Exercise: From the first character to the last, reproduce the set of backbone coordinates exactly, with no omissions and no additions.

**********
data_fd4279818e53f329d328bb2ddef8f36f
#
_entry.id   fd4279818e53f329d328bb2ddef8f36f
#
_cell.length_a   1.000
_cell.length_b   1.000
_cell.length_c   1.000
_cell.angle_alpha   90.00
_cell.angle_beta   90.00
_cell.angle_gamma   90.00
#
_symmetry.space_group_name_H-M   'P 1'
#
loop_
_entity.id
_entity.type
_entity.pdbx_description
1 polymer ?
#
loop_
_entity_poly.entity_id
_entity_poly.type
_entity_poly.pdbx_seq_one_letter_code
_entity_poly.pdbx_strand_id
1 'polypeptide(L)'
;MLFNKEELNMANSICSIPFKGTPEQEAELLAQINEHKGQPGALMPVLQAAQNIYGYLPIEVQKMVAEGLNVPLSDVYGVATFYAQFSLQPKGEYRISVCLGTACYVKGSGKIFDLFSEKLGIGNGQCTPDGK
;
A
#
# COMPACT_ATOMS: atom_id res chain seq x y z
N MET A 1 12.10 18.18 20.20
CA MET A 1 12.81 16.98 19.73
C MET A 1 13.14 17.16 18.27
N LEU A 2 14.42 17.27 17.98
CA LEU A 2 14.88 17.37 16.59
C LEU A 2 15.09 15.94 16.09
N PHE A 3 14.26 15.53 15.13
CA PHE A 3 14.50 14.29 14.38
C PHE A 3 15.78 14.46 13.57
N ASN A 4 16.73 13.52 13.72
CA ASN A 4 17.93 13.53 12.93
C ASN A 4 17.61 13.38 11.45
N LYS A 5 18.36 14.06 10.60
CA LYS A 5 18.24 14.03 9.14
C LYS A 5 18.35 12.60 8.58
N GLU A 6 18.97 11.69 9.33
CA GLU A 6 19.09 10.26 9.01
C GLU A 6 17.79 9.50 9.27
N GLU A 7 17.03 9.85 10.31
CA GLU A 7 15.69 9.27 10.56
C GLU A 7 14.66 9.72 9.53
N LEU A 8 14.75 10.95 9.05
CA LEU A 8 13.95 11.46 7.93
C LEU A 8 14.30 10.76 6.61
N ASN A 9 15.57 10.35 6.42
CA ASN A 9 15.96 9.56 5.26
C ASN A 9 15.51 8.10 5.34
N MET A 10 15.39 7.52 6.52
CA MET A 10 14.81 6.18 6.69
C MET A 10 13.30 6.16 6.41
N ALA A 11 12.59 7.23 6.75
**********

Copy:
data_fd4279818e53f329d328bb2ddef8f36f
#
_entry.id   fd4279818e53f329d328bb2ddef8f36f
#
_cell.length_a   1.000
_cell.length_b   1.000
_cell.length_c   1.000
_cell.angle_alpha   90.00
_cell.angle_beta   90.00
_cell.angle_gamma   90.00
#
_symmetry.space_group_name_H-M   'P 1'
#
loop_
_entity.id
_entity.type
_entity.pdbx_description
1 polymer ?
#
loop_
_entity_poly.entity_id
_entity_poly.type
_entity_poly.pdbx_seq_one_letter_code
_entity_poly.pdbx_strand_id
1 'polypeptide(L)'
;MLFNKEELNMANSICSIPFKGTPEQEAELLAQINEHKGQPGALMPVLQAAQNIYGYLPIEVQKMVAEGLNVPLSDVYGVATFYAQFSLQPKGEYRISVCLGTACYVKGSGKIFDLFSEKLGIGNGQCTPDGK
;
A
#
# COMPACT_ATOMS: atom_id res chain seq x y z
N MET A 1 12.10 18.18 20.20
CA MET A 1 12.81 16.98 19.73
C MET A 1 13.14 17.16 18.27
N LEU A 2 14.42 17.27 17.98
CA LEU A 2 14.88 17.37 16.59
C LEU A 2 15.09 15.94 16.09
N PHE A 3 14.26 15.53 15.13
CA PHE A 3 14.50 14.29 14.38
C PHE A 3 15.78 14.46 13.57
N ASN A 4 16.73 13.52 13.72
CA ASN A 4 17.93 13.53 12.93
C ASN A 4 17.61 13.38 11.45
N LYS A 5 18.36 14.06 10.60
CA LYS A 5 18.24 14.03 9.14
C LYS A 5 18.35 12.60 8.58
N GLU A 6 18.97 11.69 9.33
CA GLU A 6 19.09 10.26 9.01
C GLU A 6 17.79 9.50 9.27
N GLU A 7 17.03 9.85 10.31
CA GLU A 7 15.69 9.27 10.56
C GLU A 7 14.66 9.72 9.53
N LEU A 8 14.75 10.95 9.05
CA LEU A 8 13.95 11.46 7.93
C LEU A 8 14.30 10.76 6.61
N ASN A 9 15.57 10.35 6.42
CA ASN A 9 15.96 9.56 5.26
C ASN A 9 15.51 8.10 5.34
N MET A 10 15.39 7.52 6.52
CA MET A 10 14.81 6.18 6.69
C MET A 10 13.30 6.16 6.41
N ALA A 11 12.59 7.23 6.75